NEW YORK (Reuters) – The dollar held steady near week highs on Thursday after the U.S. Labor Department reported higher producer prices in April, further evidence that inflation is rising in the United States.
The producer price index rose 0.6% in April after surging 1.0% in March. In the 12 months through April, the PPI shot up 6.2%. That was the biggest year-on-year rise since the series was revamped in 2010 and followed a 4.2% jump in March.
Thursday’s report follows data on Wednesday showing consumer prices increased by the most in nearly 12 years in April.
“The hotter-than-expected April U.S. PPI report did not have the impact Wednesday’s huge CPI gains had on markets,” said Ronald Simpson, managing director, global currency analysis at Action Economics in a report.
The dollar index was little changed on the day at 90.741.
The euro gained 0.05% to $1.2076. The greenback fell 0.26% to 109.48 Japanese yen.
Federal Reserve Governor Christopher Waller on Thursday said he expects inflation to exceed the Fed’s 2% target for the next two years, but said the Fed would not raise rates until it sees inflation above target for a long time, or excessively high inflation.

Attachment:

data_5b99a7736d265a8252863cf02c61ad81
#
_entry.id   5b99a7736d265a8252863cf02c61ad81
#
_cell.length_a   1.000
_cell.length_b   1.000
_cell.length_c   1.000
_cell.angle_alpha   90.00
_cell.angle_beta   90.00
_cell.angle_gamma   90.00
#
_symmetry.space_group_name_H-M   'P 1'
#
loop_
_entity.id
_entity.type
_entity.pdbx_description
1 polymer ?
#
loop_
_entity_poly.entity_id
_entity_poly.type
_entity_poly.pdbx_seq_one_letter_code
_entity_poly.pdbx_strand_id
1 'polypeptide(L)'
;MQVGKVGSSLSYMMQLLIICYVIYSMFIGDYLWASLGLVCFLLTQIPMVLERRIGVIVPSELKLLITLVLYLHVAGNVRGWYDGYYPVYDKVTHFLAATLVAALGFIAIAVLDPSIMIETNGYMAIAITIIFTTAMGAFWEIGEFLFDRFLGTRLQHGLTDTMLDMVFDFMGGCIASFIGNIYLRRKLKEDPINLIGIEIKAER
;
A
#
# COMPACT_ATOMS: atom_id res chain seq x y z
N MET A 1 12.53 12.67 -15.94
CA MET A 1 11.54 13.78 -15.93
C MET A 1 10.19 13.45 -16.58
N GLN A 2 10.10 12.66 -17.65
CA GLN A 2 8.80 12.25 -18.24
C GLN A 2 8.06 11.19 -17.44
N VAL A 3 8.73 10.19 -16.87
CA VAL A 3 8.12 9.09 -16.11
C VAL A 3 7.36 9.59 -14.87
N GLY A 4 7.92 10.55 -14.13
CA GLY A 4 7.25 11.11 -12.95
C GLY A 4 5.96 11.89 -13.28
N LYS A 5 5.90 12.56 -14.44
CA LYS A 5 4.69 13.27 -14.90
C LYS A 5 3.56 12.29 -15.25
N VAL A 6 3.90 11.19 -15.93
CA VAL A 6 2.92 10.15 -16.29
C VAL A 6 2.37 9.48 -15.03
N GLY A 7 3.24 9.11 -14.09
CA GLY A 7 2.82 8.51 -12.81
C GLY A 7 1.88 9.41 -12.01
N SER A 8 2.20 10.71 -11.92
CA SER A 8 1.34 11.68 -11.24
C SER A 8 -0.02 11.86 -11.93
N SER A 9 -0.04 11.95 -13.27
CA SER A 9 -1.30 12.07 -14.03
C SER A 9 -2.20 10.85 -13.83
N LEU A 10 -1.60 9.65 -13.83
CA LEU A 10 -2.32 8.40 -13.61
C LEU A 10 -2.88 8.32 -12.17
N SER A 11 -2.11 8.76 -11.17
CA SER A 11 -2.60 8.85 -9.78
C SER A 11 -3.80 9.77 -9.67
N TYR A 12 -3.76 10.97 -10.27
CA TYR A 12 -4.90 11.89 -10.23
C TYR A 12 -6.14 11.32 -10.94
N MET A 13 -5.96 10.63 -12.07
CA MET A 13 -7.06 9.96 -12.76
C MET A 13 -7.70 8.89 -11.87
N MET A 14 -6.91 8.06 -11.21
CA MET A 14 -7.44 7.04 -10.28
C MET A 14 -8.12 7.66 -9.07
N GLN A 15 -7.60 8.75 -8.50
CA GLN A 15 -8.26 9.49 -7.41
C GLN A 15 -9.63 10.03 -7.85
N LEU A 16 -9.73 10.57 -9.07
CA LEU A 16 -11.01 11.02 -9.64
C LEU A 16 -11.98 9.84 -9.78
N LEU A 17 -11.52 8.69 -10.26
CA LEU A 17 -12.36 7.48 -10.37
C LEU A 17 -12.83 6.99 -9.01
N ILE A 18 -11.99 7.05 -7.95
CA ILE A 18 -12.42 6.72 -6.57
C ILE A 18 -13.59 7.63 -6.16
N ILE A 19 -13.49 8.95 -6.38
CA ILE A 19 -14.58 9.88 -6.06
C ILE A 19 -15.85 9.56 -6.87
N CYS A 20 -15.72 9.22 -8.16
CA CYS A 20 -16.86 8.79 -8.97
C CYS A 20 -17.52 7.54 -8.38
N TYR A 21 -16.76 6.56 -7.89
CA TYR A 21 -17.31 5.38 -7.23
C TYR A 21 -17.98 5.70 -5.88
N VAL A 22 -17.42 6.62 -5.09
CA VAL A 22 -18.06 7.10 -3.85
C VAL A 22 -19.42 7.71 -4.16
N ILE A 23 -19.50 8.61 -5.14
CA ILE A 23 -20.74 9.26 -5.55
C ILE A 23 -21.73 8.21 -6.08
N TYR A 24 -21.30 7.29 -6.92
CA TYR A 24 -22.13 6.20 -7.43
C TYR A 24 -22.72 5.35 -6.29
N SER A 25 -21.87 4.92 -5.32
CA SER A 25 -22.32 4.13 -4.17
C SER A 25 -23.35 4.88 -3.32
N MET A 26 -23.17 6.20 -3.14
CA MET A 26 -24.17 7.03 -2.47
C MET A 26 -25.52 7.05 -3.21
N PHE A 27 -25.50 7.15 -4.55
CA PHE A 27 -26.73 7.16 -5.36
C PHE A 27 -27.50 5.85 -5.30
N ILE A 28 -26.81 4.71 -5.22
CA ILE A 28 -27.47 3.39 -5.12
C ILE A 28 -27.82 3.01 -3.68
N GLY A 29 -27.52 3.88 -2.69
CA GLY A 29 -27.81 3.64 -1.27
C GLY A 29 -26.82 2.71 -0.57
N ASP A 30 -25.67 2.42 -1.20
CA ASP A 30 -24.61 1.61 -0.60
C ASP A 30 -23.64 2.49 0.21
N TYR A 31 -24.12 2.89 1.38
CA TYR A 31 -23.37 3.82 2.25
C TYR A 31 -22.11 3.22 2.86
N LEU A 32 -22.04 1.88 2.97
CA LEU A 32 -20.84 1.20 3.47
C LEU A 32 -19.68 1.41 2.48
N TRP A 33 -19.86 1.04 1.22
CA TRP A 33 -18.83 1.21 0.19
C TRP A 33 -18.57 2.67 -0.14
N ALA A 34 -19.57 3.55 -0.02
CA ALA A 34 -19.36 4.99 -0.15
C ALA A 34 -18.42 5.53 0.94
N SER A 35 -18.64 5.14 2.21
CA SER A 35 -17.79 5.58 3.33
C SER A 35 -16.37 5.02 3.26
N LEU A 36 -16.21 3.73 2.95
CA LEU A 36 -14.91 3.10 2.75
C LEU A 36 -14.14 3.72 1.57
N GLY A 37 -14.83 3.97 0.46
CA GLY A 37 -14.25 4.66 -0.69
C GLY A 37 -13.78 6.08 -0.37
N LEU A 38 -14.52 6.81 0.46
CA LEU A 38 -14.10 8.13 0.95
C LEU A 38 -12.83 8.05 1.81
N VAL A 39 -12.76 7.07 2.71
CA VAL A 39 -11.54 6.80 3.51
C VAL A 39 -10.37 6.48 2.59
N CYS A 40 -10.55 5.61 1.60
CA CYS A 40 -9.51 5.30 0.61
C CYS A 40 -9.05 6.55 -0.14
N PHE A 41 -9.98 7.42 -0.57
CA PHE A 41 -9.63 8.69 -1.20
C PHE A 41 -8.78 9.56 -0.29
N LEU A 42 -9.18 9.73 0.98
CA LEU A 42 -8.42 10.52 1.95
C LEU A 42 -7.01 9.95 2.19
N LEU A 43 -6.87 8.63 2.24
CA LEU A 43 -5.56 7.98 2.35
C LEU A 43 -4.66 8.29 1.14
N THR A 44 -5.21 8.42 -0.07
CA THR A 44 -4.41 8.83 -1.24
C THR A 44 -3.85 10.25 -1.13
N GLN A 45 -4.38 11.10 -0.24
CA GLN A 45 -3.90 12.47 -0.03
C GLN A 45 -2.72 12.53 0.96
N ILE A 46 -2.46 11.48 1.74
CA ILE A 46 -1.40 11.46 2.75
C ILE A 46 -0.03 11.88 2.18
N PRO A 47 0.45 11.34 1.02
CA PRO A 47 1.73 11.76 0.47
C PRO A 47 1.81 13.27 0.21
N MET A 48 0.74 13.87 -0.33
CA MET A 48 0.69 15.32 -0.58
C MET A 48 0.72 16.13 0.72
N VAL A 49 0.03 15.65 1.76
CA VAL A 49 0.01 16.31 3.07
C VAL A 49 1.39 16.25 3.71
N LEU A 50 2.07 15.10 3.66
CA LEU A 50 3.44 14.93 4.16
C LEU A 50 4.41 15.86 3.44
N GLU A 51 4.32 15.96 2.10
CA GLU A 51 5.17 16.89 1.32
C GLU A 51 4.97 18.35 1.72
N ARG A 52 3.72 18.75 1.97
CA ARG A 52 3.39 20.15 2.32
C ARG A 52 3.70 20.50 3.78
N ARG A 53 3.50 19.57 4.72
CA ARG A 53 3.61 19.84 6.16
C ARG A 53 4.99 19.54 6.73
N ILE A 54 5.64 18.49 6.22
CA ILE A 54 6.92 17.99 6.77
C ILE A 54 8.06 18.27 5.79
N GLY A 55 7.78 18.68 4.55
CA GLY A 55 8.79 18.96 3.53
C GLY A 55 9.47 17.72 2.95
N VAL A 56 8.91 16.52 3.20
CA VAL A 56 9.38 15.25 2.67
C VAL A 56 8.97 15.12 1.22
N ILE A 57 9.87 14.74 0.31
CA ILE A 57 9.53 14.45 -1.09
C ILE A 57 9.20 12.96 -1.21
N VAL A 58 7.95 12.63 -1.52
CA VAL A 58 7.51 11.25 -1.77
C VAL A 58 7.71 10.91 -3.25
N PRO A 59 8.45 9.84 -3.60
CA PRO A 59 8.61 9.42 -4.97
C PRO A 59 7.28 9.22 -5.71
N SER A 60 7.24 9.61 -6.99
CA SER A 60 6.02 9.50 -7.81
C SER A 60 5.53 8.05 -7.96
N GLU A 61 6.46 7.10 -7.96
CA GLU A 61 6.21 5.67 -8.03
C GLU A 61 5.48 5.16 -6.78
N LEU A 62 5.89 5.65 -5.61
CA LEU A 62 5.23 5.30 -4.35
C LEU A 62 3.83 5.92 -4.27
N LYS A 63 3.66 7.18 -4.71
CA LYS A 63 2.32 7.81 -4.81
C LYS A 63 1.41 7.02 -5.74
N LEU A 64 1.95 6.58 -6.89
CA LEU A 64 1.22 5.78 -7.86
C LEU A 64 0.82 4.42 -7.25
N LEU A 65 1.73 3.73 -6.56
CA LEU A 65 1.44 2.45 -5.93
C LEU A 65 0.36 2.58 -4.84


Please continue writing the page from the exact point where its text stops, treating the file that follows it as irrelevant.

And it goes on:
Getting people off the sidelines of the economy and into jobs has become a critical issue in keeping the U.S. recovery on track, Richmond Fed President Thomas Barkin said Thursday.
U.S. Federal Reserve Vice Chair Richard Clarida said on Wednesday that weak job growth and strong inflation in April had not changed the central bank’s plan to maintain loose monetary policy.
While the surge in inflation is large enough that a full reversal in coming months does not seem likely, a single month of data is unlikely to prompt an immediate shift in the Fed’s positioning, wrote Alan Ruskin, macro strategist at Deutsche Bank.
The Australian dollar, seen as a proxy for risk appetite, was up 0.02% at $0.7726 versus the U.S. dollar, after its biggest daily drop since March on Wednesday.
Bitcoin was lower a day after plunging 17% when Tesla boss Elon Musk said his company would stop accepting the digital tokens as payment for its cars.
It was last down 1.47% at $48,632.
Bitcoin is still higher than where it was just before Tesla said on Feb. 8 that it had invested around $1.5 billion in bitcoin and would accept it for payment in the near future.
(Reporting by Kate Duguid; Additional reporting by Elizabeth Howcroft in London and Karen Brettell in New York; Editing by Andrea Ricci and Nick Zieminski)